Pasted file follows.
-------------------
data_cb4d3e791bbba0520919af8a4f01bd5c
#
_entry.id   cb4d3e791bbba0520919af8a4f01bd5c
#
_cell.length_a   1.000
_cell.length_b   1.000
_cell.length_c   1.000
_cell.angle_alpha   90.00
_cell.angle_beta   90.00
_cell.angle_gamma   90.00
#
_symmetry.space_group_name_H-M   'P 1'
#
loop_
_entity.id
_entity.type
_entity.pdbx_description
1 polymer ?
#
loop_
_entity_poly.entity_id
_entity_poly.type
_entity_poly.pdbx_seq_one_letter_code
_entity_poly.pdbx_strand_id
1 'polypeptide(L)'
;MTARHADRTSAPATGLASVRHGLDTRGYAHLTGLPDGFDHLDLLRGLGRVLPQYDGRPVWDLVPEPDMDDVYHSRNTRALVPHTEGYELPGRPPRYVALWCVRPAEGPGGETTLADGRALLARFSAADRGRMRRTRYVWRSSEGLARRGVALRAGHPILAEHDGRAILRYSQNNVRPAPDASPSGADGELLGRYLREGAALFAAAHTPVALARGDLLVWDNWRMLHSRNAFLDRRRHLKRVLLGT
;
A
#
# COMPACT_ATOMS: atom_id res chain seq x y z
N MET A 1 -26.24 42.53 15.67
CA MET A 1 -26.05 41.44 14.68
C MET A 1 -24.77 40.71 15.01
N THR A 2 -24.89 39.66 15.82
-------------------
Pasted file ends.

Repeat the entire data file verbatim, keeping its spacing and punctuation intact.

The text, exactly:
data_cb4d3e791bbba0520919af8a4f01bd5c
#
_entry.id   cb4d3e791bbba0520919af8a4f01bd5c
#
_cell.length_a   1.000
_cell.length_b   1.000
_cell.length_c   1.000
_cell.angle_alpha   90.00
_cell.angle_beta   90.00
_cell.angle_gamma   90.00
#
_symmetry.space_group_name_H-M   'P 1'
#
loop_
_entity.id
_entity.type
_entity.pdbx_description
1 polymer ?
#
loop_
_entity_poly.entity_id
_entity_poly.type
_entity_poly.pdbx_seq_one_letter_code
_entity_poly.pdbx_strand_id
1 'polypeptide(L)'
;MTARHADRTSAPATGLASVRHGLDTRGYAHLTGLPDGFDHLDLLRGLGRVLPQYDGRPVWDLVPEPDMDDVYHSRNTRALVPHTEGYELPGRPPRYVALWCVRPAEGPGGETTLADGRALLARFSAADRGRMRRTRYVWRSSEGLARRGVALRAGHPILAEHDGRAILRYSQNNVRPAPDASPSGADGELLGRYLREGAALFAAAHTPVALARGDLLVWDNWRMLHSRNAFLDRRRHLKRVLLGT
;
A
#
# COMPACT_ATOMS: atom_id res chain seq x y z
N MET A 1 -26.24 42.53 15.67
CA MET A 1 -26.05 41.44 14.68
C MET A 1 -24.77 40.71 15.01
N THR A 2 -24.89 39.66 15.82